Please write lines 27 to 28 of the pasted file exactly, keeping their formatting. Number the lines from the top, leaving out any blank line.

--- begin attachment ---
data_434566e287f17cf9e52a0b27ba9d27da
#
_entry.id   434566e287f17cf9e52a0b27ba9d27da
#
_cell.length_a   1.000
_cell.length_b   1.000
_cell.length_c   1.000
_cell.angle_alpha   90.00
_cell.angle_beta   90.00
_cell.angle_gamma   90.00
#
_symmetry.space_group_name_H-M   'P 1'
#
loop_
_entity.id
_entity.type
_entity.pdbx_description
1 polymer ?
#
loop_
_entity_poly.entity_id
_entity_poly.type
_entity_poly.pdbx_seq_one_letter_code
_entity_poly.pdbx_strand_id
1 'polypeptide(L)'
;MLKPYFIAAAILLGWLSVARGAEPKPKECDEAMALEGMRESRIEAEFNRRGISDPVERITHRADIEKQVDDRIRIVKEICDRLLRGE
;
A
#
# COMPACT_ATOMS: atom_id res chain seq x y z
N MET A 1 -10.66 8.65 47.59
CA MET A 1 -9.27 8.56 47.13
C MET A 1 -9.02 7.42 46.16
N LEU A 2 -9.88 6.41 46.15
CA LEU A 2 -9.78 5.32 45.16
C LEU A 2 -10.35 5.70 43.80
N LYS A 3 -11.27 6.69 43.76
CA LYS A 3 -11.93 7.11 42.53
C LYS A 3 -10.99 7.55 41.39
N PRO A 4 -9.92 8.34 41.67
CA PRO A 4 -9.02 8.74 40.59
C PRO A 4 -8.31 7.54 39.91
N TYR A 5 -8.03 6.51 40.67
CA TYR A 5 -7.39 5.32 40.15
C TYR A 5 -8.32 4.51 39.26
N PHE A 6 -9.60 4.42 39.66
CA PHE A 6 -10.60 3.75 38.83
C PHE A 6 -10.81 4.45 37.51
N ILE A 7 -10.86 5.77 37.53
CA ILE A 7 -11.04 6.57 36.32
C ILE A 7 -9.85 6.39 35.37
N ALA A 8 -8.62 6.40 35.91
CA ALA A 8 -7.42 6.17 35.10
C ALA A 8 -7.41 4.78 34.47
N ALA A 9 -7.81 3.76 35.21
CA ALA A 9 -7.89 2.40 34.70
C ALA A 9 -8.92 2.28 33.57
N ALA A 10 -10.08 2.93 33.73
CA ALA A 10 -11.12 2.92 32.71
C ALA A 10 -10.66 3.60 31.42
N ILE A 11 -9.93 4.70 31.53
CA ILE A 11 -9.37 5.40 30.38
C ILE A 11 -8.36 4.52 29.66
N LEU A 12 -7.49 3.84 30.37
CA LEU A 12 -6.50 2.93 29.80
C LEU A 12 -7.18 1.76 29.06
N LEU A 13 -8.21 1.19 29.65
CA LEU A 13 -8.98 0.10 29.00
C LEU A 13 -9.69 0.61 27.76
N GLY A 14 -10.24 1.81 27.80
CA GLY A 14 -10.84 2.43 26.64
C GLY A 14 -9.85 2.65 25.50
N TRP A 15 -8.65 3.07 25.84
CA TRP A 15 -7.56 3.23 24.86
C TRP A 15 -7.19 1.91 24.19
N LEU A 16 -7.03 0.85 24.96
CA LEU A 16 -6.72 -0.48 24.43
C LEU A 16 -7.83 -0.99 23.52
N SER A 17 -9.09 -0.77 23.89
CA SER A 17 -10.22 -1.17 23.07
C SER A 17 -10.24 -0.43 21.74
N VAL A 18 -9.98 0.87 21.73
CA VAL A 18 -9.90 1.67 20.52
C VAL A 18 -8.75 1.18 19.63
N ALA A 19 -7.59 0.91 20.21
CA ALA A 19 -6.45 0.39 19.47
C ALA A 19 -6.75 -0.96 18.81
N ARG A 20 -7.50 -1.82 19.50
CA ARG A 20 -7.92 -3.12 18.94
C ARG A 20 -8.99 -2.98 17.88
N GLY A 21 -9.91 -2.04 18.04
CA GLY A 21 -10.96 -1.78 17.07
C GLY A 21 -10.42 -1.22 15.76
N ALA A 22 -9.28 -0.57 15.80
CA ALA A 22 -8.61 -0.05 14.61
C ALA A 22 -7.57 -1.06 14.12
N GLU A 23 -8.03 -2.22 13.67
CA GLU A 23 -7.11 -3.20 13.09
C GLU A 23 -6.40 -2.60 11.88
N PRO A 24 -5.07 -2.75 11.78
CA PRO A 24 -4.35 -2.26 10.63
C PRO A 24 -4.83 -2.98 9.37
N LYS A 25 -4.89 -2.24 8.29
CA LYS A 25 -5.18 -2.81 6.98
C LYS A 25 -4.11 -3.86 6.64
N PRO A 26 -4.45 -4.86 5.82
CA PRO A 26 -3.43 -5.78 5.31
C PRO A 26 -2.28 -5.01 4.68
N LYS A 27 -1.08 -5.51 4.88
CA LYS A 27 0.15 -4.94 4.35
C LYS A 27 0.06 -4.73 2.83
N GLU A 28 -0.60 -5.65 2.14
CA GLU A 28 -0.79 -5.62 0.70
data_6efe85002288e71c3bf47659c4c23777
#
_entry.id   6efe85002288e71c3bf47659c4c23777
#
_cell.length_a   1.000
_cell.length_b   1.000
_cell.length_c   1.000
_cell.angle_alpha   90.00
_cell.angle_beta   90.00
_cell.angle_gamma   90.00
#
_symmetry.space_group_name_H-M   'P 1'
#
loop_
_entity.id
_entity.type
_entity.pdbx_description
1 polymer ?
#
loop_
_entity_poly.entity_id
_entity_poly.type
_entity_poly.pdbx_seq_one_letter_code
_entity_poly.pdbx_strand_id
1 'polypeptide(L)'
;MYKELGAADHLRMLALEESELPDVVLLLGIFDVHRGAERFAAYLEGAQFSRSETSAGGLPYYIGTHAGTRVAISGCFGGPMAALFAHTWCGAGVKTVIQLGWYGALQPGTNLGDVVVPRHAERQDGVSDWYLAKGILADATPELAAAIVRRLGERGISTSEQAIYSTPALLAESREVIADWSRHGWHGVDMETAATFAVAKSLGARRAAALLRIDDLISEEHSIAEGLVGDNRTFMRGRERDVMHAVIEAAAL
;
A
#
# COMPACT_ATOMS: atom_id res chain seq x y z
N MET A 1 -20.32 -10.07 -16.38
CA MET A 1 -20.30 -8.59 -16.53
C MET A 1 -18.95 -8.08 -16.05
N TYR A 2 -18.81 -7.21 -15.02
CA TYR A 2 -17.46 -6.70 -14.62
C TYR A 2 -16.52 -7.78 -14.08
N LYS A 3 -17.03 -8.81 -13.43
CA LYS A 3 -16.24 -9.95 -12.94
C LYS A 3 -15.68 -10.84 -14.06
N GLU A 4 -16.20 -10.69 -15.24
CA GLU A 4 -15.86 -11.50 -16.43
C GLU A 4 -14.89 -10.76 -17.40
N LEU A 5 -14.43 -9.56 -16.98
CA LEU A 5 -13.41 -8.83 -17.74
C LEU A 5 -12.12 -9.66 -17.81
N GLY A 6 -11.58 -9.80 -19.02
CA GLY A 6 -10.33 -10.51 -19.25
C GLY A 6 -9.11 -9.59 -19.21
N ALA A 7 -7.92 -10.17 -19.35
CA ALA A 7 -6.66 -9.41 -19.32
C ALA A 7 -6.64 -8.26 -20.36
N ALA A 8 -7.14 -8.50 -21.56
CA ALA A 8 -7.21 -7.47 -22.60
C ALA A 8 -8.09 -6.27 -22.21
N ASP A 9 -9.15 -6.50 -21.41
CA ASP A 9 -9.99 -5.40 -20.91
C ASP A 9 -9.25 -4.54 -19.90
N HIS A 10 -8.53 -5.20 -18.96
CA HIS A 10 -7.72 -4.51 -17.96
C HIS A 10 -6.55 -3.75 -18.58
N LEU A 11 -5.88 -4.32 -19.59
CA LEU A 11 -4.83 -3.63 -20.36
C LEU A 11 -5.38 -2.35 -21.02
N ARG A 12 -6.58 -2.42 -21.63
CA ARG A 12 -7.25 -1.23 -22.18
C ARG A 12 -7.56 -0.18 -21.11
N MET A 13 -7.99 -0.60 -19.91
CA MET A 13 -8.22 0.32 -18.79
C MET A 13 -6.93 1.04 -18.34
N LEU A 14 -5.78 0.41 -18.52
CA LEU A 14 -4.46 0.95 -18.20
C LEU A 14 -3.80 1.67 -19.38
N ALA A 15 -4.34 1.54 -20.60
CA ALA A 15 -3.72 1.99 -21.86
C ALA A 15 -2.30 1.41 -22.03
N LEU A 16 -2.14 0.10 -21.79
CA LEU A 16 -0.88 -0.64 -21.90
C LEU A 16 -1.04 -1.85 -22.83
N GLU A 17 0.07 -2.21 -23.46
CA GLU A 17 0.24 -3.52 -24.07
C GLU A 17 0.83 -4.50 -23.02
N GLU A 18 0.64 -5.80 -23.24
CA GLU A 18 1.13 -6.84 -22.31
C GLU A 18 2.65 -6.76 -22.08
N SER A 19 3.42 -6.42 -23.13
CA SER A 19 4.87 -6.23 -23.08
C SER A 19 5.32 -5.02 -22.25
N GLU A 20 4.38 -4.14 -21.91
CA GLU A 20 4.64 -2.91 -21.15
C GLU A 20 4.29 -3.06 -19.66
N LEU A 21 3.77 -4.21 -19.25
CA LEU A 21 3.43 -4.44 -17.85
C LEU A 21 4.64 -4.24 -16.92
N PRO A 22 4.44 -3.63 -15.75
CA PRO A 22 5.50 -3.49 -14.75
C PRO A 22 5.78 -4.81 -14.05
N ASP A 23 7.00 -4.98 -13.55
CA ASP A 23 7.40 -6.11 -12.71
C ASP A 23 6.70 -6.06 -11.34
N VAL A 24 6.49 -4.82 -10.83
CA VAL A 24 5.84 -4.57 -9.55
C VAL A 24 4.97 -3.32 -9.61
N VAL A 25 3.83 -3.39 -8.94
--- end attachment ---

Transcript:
;
A